Colorado Club Member Injured When He Steps onto a Moving Treadmill

By Doyice Cotten

Robert Wagner,  a Life Time Fitness client, suffered injury when he stepped onto a treadmill that was already in motion. No detail was given as to how the club was negligent (Wagner v. LTF Club Operations Company, Inc. (2019). Since Wagner failed to designate specific facts showing that there was a genuine issue for trial, there was no evidence that a reasonable jury could return a verdict for the nonmoving party. Consequently,

Test Your Legal IQ: Predict Whether the Court Enforced this Waiver

By Doyice Cotten

Many waivers, even otherwise well-written ones, fail because the language can be interpreted in two ways. This case provides us with a good example of such a waiver (Fresnedo v. Porky’s Gym III, 2019). The judges read the waiver and came up with two diametrically opposed interpretations. Here are the facts of the incident, some pertinent Florida waiver rulings, the waiver itself, and the arguments of the two sides – one saying the plaintiff clearly waived his right to redress;

Defective Rowing Machine & No “Out of Order” Sign — Waiver Protected

By Doyice Cotten

AnneMichelle Johnson, a member of Gold’s Gym Rockies, LLC, sustained an injury when trying to use a rowing machine. She set her usual resistance, tried to pull, heard a pop in her back, and the pull bar did not move. She set resistance at zero, tried to pull again, and it did not move. About that time an employee came over and told her it was broken and he was there to fix it.

She found her back was severely injured and filed a premises liability suit alleging negligence (Johnson v.

Tennessee Supreme Court Establishes New Standards for Waiver Enforcement

By Doyice Cotten

Courts in Tennessee have long held that waivers of liability for negligence are enforceable; in fact, waivers were not disfavored and the bar for enforcement was fairly low. Things may be changing because the Tennessee Supreme Court, in a non-sport case (Copeland v. HealthSouth/Methodist Rehab. Hosp., 2018), reiterated that the public policy in Tennessee has historically favored freedom of contract.  Nevertheless, the court made it emphatically clear that “not all exculpatory agreements should be enforceable,” and established new criteria for enforcement that are now in effect.

Do You have a Liability Insurance Policy? Yes, but do you REALLY know what it says?

By James H. Moss, J.D.

James Moss is a highly recognized lawyer in the outdoor recreation industry. He is a well-known authority in the sport and recreation law field and is the author of a top book in the field, Outdoor Recreation Insurance, Risk Management, and Law. We can all learn some lessons from this article illustrating that nothing good comes from not understanding your insurance policy. Check out his popular blog Recreation-Law.com .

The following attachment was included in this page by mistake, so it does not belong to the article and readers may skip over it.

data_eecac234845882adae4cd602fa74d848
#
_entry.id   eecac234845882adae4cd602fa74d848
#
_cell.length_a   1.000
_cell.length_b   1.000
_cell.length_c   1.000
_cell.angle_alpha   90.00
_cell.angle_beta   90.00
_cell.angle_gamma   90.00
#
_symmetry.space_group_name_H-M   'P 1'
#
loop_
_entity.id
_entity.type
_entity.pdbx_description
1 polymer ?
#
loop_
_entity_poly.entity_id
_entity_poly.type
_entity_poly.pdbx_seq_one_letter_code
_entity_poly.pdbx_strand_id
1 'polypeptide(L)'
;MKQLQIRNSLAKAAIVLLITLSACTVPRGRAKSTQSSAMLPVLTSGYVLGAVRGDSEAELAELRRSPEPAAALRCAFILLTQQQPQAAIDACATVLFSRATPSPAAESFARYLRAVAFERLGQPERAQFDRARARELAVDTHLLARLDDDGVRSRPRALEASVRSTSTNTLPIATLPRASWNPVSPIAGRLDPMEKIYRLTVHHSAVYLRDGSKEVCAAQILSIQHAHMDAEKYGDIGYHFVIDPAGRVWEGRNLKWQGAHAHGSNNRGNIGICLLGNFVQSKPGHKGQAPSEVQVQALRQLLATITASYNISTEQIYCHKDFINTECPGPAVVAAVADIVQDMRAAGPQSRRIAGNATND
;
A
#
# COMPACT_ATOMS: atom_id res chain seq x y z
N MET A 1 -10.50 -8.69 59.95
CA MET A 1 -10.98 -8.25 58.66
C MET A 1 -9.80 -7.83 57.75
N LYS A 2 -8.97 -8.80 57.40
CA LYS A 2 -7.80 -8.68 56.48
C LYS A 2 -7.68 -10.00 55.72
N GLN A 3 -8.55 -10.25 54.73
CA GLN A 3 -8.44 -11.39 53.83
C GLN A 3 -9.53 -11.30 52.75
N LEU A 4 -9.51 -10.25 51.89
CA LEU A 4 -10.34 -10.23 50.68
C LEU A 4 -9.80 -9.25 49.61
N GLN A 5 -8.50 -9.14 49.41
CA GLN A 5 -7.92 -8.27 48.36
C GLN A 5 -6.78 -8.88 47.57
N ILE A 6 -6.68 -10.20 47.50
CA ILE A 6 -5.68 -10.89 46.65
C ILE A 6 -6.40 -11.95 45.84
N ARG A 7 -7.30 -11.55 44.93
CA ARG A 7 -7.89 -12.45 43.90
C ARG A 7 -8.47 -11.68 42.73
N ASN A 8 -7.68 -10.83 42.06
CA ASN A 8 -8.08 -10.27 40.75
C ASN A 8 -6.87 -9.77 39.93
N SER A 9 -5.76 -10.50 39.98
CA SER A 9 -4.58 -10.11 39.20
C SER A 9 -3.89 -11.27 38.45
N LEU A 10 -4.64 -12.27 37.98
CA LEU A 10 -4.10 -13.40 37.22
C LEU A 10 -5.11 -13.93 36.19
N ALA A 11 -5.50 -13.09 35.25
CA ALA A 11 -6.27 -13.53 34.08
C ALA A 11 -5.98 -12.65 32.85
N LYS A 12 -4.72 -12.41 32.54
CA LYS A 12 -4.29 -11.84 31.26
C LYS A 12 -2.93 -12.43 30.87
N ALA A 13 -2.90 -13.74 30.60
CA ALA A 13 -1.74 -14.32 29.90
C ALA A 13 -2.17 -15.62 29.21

An event organizer of a 5K Extreme Rampage purchased an insurance policy that specifically excluded coverage for a 5K run with obstacles,

Evaluating a Waiver

By Doyice Cotten

 

In waiver cases, a court has to determine if the liability waiver does, indeed, protect the defendant from liability for negligence. In this post, we will examine a recent waiver addressed in Garvine v. Maryland, (2018) to see how courts address this task and give the reader a little insight into the sometimes complicated process of evaluation.

 

Waiver in Question

Oxford Feed &

Risk Management Procedures Help Save Utah Snowmobile Operator from Liability

By Doyice Cotten

Matthew Rose rented a 2014 Polaris snowmobile from Summit Lodge. While approaching an opening in a wooden fence on the snowmobile, the throttle stuck on full-throttle and resulted in an injury to Rose.

The snowmobile has a thumb-operated throttle lever for acceleration; release of the lever is supposed to return the machine to idle. Normally, the machine has two methods of manual shut-off: a kill switch or by turning the key to off.

Waiver enforced under Maritime Law in Puerto Rico Jet ski Case

By Doyice Cotten

In the post last week, we looked at a waiver in a Puerto Rico jet ski case (Morgan v. Water Toy Shop, Inc., 2018). The Puerto Rican court examined the case in which the plaintiff was seriously injured in a collision with another party; the plaintiff sued the shop that rented the jet ski to the party who caused the accident. Since the incident occurred in navigable waters, the suit fell under maritime law.

U.S. District Colorado Court of Appeals Addresses Unsigned Waiver (Disclaimer) on Lift Ticket

 By Doyice Cotten

Carolyn Raup was injured dismounting a chairlift. The lift ticket was purchased for her by her daughter and son-in-law. The ticket had a waiver on its back side and a warning on the front reading “IMPORTANT WARNING ON REVERSE.” She sued alleging negligence plus other claims. The trial court ruled that Vail was protected by the waiver language. She appealed to the U.S. Court of Appeals in this action (Raup v. Vail Summit Resorts,